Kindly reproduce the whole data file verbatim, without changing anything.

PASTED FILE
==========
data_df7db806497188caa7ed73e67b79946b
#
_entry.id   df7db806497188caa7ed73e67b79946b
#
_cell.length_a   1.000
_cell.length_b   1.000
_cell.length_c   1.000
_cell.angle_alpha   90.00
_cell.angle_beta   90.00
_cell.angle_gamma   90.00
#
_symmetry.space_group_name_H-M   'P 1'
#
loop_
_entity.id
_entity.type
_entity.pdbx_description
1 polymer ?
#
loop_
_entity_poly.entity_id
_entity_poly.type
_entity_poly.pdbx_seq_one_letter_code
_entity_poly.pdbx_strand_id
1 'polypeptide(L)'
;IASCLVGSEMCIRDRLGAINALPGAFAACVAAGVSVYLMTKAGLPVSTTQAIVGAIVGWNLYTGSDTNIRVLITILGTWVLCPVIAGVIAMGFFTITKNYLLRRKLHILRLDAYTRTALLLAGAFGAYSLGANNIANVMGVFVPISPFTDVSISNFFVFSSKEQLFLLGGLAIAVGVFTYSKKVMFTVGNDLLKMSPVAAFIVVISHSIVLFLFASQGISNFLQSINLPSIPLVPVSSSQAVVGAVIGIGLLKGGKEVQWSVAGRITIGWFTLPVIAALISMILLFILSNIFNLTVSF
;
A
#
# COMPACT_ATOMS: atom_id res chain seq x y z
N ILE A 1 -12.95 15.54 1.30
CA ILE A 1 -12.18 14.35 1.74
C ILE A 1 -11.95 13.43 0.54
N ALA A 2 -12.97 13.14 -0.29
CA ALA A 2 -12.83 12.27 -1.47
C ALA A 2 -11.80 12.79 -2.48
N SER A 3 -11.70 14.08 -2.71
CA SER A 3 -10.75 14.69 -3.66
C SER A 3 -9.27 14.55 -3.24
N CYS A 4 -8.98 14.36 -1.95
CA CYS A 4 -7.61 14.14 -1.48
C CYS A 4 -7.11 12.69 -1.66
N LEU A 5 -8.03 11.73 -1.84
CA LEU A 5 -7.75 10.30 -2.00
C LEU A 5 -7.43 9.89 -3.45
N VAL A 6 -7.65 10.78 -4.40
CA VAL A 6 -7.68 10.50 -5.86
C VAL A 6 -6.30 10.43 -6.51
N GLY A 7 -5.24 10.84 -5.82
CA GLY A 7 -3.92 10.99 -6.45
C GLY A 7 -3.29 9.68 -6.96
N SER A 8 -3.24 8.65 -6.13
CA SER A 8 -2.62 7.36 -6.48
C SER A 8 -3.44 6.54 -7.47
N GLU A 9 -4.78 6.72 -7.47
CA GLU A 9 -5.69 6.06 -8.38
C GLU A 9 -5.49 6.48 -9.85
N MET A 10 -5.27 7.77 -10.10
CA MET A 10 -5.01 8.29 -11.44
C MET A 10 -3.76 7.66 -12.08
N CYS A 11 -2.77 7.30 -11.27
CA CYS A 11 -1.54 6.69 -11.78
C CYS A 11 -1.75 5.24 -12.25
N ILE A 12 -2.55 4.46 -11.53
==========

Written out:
data_df7db806497188caa7ed73e67b79946b
#
_entry.id   df7db806497188caa7ed73e67b79946b
#
_cell.length_a   1.000
_cell.length_b   1.000
_cell.length_c   1.000
_cell.angle_alpha   90.00
_cell.angle_beta   90.00
_cell.angle_gamma   90.00
#
_symmetry.space_group_name_H-M   'P 1'
#
loop_
_entity.id
_entity.type
_entity.pdbx_description
1 polymer ?
#
loop_
_entity_poly.entity_id
_entity_poly.type
_entity_poly.pdbx_seq_one_letter_code
_entity_poly.pdbx_strand_id
1 'polypeptide(L)'
;IASCLVGSEMCIRDRLGAINALPGAFAACVAAGVSVYLMTKAGLPVSTTQAIVGAIVGWNLYTGSDTNIRVLITILGTWVLCPVIAGVIAMGFFTITKNYLLRRKLHILRLDAYTRTALLLAGAFGAYSLGANNIANVMGVFVPISPFTDVSISNFFVFSSKEQLFLLGGLAIAVGVFTYSKKVMFTVGNDLLKMSPVAAFIVVISHSIVLFLFASQGISNFLQSINLPSIPLVPVSSSQAVVGAVIGIGLLKGGKEVQWSVAGRITIGWFTLPVIAALISMILLFILSNIFNLTVSF
;
A
#
# COMPACT_ATOMS: atom_id res chain seq x y z
N ILE A 1 -12.95 15.54 1.30
CA ILE A 1 -12.18 14.35 1.74
C ILE A 1 -11.95 13.43 0.54
N ALA A 2 -12.97 13.14 -0.29
CA ALA A 2 -12.83 12.27 -1.47
C ALA A 2 -11.80 12.79 -2.48
N SER A 3 -11.70 14.08 -2.71
CA SER A 3 -10.75 14.69 -3.66
C SER A 3 -9.27 14.55 -3.24
N CYS A 4 -8.98 14.36 -1.95
CA CYS A 4 -7.61 14.14 -1.48
C CYS A 4 -7.11 12.69 -1.66
N LEU A 5 -8.03 11.73 -1.84
CA LEU A 5 -7.75 10.30 -2.00
C LEU A 5 -7.43 9.89 -3.45
N VAL A 6 -7.65 10.78 -4.40
CA VAL A 6 -7.68 10.50 -5.86
C VAL A 6 -6.30 10.43 -6.51
N GLY A 7 -5.24 10.84 -5.82
CA GLY A 7 -3.92 10.99 -6.45
C GLY A 7 -3.29 9.68 -6.96
N SER A 8 -3.24 8.65 -6.13
CA SER A 8 -2.62 7.36 -6.48
C SER A 8 -3.44 6.54 -7.47
N GLU A 9 -4.78 6.72 -7.47
CA GLU A 9 -5.69 6.06 -8.38
C GLU A 9 -5.49 6.48 -9.85
N MET A 10 -5.27 7.77 -10.10
CA MET A 10 -5.01 8.29 -11.44
C MET A 10 -3.76 7.66 -12.08
N CYS A 11 -2.77 7.30 -11.27
CA CYS A 11 -1.54 6.69 -11.78
C CYS A 11 -1.75 5.24 -12.25
N ILE A 12 -2.55 4.46 -11.53